May 18, 2023


Sovereignty Considered: What is sovereignty, how does sovereignty impact a free nation's outlook on foreign affairs, and why does federalism provide a unique safeguard to America's ideal of sovereignty? (JUSTIN STAPLEY, MAY 17, 2023, Self-Evident)

One of the things that confronts a nation built upon the idea of popular sovereignty is that once such a notion is embraced, it must be conceded that all people everywhere are sovereign. This reality necessarily directs how and why a free nation interacts with the other nations of the world. Specifically, war becomes a question of much more than basic national interest. The ideas of conquest, domination, and unprovoked attack are illegitimate when considering the reality of the sovereignty of foreign peoples. But at the same time, the ideals of popular sovereignty can compel a free nation to wage war in the interest of its universal principles.

Because people are sovereign, a nation or its government cannot itself claim sovereignty if it has subverted the sovereignty of its own people. When it comes to the moral question of a free nation going to war with another nation, the question isn't whether or not to "violate" another nation's sovereignty but whether that nation's government has violated its own people's sovereignty and/or has encroached the sovereignty of another nation.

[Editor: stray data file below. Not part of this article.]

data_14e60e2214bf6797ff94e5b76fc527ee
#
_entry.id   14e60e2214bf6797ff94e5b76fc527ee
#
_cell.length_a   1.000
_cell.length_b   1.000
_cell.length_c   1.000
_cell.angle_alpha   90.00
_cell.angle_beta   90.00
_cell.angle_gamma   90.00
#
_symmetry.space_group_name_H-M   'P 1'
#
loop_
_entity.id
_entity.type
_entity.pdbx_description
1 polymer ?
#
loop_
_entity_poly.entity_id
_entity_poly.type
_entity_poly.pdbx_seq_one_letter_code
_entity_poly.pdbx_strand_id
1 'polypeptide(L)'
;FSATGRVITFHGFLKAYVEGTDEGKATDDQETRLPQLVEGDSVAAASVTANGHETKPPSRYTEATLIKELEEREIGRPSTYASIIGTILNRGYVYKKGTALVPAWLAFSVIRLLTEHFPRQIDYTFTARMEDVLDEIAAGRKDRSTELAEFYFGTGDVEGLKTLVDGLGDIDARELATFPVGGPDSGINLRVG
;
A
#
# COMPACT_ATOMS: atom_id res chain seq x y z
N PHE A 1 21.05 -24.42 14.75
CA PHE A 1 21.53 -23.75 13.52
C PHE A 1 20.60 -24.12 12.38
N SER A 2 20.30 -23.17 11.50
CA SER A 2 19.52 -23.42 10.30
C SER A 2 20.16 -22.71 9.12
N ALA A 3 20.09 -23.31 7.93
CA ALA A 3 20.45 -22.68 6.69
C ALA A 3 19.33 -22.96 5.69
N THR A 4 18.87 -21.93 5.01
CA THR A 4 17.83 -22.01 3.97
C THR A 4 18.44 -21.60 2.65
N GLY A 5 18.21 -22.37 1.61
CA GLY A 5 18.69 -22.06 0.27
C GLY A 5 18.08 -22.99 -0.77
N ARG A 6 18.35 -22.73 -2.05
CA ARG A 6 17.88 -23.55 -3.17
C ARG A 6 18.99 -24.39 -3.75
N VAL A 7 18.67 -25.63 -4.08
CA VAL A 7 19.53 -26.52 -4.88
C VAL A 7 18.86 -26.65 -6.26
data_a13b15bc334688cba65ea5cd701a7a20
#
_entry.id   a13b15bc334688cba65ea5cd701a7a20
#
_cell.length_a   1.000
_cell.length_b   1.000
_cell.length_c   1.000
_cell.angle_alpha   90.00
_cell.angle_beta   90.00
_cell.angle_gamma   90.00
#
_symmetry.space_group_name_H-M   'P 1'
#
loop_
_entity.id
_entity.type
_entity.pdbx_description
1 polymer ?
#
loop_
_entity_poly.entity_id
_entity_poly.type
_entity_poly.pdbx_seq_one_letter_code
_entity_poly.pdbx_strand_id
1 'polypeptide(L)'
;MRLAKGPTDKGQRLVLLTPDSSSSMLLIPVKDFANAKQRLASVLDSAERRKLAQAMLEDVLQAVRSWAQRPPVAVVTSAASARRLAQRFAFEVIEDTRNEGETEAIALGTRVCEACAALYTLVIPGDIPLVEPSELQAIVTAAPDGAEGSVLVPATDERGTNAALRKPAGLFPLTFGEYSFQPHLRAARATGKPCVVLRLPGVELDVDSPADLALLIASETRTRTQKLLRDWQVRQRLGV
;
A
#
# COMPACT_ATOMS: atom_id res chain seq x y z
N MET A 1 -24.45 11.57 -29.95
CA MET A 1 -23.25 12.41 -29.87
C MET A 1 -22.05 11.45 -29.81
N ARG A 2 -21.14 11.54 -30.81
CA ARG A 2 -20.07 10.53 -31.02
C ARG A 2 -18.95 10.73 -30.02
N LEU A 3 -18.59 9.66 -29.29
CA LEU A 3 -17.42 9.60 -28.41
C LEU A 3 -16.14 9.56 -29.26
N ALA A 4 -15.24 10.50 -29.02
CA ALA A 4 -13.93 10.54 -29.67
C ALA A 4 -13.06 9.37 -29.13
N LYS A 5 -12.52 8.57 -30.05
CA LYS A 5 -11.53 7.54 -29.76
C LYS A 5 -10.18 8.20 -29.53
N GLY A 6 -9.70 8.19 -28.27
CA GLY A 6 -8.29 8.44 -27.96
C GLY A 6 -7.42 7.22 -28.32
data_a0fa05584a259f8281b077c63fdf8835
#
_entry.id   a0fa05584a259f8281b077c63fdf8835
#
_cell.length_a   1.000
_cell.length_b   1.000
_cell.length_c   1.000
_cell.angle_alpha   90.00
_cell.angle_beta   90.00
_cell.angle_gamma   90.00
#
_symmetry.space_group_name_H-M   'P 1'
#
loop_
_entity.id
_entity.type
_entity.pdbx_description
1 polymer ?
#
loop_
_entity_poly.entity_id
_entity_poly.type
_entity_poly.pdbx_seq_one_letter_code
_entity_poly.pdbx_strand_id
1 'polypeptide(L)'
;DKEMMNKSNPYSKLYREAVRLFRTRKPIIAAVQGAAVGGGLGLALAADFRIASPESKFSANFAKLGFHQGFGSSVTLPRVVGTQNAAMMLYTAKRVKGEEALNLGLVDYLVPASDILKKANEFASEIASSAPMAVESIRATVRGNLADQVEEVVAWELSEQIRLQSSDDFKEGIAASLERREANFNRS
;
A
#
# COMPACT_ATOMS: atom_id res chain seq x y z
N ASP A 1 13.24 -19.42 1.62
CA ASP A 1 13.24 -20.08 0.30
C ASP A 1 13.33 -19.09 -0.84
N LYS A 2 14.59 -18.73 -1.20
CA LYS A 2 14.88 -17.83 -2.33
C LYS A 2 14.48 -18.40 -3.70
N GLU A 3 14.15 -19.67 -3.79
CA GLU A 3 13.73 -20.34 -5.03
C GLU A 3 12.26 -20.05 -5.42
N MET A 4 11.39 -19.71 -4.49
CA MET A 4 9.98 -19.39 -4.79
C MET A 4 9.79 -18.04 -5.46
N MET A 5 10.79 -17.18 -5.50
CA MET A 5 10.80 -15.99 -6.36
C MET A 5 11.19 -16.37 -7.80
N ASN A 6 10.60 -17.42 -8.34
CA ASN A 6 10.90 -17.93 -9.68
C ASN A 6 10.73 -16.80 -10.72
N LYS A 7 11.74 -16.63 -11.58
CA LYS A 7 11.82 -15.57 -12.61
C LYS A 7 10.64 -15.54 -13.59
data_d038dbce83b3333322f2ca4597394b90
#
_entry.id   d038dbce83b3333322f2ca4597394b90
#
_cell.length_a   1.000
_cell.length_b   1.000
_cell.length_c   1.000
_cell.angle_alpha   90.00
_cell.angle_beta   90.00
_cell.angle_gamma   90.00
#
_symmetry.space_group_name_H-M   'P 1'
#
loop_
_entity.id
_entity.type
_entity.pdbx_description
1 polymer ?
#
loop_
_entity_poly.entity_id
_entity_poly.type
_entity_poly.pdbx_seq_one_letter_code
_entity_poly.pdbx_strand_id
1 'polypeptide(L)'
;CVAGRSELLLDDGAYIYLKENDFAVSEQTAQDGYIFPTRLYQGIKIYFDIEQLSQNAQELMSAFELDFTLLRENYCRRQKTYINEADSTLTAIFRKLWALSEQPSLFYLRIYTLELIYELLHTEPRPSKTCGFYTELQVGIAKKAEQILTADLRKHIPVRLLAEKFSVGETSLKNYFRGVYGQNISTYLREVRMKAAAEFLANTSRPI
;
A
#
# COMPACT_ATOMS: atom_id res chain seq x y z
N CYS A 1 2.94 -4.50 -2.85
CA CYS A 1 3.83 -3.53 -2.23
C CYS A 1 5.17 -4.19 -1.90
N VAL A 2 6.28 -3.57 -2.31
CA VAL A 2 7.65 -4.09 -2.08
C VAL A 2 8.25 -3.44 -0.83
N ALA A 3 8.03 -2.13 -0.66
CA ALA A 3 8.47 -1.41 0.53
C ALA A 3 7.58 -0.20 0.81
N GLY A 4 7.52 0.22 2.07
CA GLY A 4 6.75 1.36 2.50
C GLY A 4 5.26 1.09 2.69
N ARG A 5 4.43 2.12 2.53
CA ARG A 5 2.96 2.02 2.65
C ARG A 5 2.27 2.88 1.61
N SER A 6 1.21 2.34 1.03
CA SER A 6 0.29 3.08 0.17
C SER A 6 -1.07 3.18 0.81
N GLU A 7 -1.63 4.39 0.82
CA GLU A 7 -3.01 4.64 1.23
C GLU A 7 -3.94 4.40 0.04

For example, I would consider America's war in the Philippines at the turn of the century an unjust war because while we defeated the Spanish imperialists, we took their place as imperialists rather than establishing self-determination. On the flip side, I believe we should stand militarily by Ukraine because Russia has attacked their sovereignty and self-determination and indeed rejects that the Ukrainian people even have sovereignty or deserve self-determination.

But the decision to engage in a military campaign and interfere with a country's internal affairs is a complex consideration. While I would assert that defending sovereign nations from external aggression is nearly always in the interest of stability and the ideals of free nations (though the how is a matter of considered prudence), military intercession in every circumstance where popular sovereignty is violated through internal oppression is imprudent and could destabilize existing free nations and bring whole regions, and even the world, into conflict.

I believe that America, as the world's first modern republic and pre-eminent classically liberal society, is a city on a hill and has a duty to defend and secure the sovereignty of others where we can. The longest stretches of peace in modern history have resulted from free nations asserting the importance of popular sovereignty in the international realm and demonstrating the resolve to defend their principles through the contest of arms. But there must be limiting principles.

I would assert four basic requirements for a free nation to engage in a war to defend the sovereignty of another people from internal oppression: first, we can observe a full thwarting of popular sovereignty by a nation's government or a complete collapse of government into anarchy, second, the people in question have organized against their government and made overtures for assistance in their struggle, third, the people in question are unable to fully thwart the forces arraigned against them or escape cycles of anarchy pursuant to the collapse of their government without outside assistance, and fourth, our involvement would not precipitate a widening sphere of conflict or trigger regional and/or global war.

The rest follows.

Posted by at May 18, 2023 7:00 AM